We’re Shaped By Our Environments, And So Is “The Work”

Agencies are often known not just for their work, but for their design-centric office spaces.

Given that agencies advise clients on how best to live and breathe their brand, it’s important for agencies to lead the way. In other words, “judging a book by its cover” is part of the brand identity game.

According to The Denver Post, FactoryLabs has transformed from a design firm to a full blown ad agency, and the move to fancier digs was part of the firm’s transformation.

Factory Labs chief executive, Scott Mellin, says the agency moved from Denver’s “gritty graphic urban design culture” to the “very polished environment” of Cherry Creek.

“In our old building, you could sell a million-dollar idea,” Mellin said. “In this building, you could sell a $5 million idea.”

In related news, Mellin believes the 107-person shop’s Denver headquarters is also critical to their success.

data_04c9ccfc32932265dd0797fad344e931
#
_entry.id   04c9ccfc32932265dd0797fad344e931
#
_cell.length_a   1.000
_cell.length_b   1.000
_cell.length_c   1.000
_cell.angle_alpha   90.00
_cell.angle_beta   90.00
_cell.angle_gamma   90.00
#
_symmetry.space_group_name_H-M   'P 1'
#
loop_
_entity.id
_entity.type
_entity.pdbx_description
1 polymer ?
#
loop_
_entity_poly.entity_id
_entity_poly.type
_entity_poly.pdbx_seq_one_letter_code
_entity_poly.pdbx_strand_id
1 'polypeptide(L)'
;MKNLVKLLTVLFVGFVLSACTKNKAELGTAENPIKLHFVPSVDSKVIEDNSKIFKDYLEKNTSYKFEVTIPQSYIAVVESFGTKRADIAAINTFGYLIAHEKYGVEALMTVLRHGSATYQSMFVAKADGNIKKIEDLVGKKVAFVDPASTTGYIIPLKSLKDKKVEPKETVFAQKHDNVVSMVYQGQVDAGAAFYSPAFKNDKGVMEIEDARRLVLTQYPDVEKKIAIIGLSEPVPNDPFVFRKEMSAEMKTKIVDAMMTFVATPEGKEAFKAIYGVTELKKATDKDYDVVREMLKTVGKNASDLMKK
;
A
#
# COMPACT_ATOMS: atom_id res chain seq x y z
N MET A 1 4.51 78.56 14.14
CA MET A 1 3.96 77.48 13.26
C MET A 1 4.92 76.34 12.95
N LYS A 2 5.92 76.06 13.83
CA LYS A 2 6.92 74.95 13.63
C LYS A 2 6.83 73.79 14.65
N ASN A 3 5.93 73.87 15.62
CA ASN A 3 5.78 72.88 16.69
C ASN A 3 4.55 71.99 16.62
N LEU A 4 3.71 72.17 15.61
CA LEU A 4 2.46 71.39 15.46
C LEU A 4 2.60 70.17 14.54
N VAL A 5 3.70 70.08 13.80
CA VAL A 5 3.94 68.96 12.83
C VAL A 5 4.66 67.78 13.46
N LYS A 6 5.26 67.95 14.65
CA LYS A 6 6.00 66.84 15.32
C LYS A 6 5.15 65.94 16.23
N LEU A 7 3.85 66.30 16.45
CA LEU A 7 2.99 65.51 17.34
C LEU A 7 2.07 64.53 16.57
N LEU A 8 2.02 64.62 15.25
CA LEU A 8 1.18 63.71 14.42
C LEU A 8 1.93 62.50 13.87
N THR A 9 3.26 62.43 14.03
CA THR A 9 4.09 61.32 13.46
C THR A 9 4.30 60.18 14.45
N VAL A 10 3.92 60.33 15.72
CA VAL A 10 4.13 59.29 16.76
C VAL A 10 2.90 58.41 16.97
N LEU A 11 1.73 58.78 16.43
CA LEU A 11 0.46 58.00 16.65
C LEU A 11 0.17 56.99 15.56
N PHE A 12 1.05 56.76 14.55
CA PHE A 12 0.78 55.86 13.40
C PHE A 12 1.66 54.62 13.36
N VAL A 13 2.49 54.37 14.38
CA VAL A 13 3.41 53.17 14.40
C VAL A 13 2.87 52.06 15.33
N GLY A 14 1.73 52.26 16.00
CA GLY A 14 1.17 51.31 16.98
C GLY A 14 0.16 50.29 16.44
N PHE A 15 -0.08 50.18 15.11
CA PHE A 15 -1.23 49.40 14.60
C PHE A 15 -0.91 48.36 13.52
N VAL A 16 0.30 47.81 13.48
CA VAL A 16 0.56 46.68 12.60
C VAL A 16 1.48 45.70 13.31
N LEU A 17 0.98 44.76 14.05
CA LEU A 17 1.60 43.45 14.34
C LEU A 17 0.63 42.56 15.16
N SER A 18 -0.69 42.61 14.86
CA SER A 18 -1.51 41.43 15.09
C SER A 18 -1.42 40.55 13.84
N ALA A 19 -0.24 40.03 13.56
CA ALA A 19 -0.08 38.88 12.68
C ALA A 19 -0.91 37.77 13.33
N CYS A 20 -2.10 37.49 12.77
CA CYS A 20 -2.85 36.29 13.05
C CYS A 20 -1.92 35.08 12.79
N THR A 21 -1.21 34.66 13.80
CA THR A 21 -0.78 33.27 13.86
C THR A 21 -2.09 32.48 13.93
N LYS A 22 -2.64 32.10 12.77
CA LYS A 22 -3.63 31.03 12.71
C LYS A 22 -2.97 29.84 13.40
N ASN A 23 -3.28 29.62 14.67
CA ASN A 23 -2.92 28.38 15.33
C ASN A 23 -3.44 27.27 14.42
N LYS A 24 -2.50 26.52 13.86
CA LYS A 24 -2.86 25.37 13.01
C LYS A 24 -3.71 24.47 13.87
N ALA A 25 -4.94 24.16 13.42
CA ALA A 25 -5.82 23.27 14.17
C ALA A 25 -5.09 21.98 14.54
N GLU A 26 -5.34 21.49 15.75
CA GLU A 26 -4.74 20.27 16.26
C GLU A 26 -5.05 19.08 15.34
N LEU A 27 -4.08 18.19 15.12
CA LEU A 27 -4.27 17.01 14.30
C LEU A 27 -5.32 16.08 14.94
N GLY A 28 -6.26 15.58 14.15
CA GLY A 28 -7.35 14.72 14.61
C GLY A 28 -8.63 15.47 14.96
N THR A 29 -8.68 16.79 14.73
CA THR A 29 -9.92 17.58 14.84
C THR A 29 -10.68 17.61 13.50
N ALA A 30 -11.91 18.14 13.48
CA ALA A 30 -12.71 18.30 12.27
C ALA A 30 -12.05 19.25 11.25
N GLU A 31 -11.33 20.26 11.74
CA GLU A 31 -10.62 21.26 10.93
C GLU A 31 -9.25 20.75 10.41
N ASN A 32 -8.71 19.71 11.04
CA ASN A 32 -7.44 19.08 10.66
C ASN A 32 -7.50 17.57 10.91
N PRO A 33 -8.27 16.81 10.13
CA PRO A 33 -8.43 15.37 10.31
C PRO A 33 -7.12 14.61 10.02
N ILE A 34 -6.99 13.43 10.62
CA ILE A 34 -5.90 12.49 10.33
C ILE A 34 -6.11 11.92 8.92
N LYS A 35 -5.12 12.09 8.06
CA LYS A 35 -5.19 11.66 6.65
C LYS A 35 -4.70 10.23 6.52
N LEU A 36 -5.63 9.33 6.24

“By locating outside the typical ad agency cities, we don’t have to play by the industry rules. Being mavericks makes us different, and differentiation is critical to survival in the high-stakes agency world.”

On the other hand, “the biggest challenge to running an agency in Denver is that you don’t mingle with dozens of global brands on a daily basis, Mellin contends.

What’s interesting to me is how cities and neighborhoods within cities have their own brand identities, and like it or not, it’s a factor in how an agency is perceived.

The Denver/Boulder agency scene has exploded since I left Integer for greener pastures in 2003. But from a Dallas-based (or Cleveland-based, Baltimore-based, etc.) CMO’s point of view, it’s quite possible that Denver and Boulder remain great places to visit on vacation. Thoughts?



About David Burn

I wrote my first ad for a political candidate when I was 17 years old. She won her race and I felt the seductive power of advertising for the first time. Today—after working for seven agencies in five states—I am head of brand strategy and creative at Bonehook in Portland, Oregon.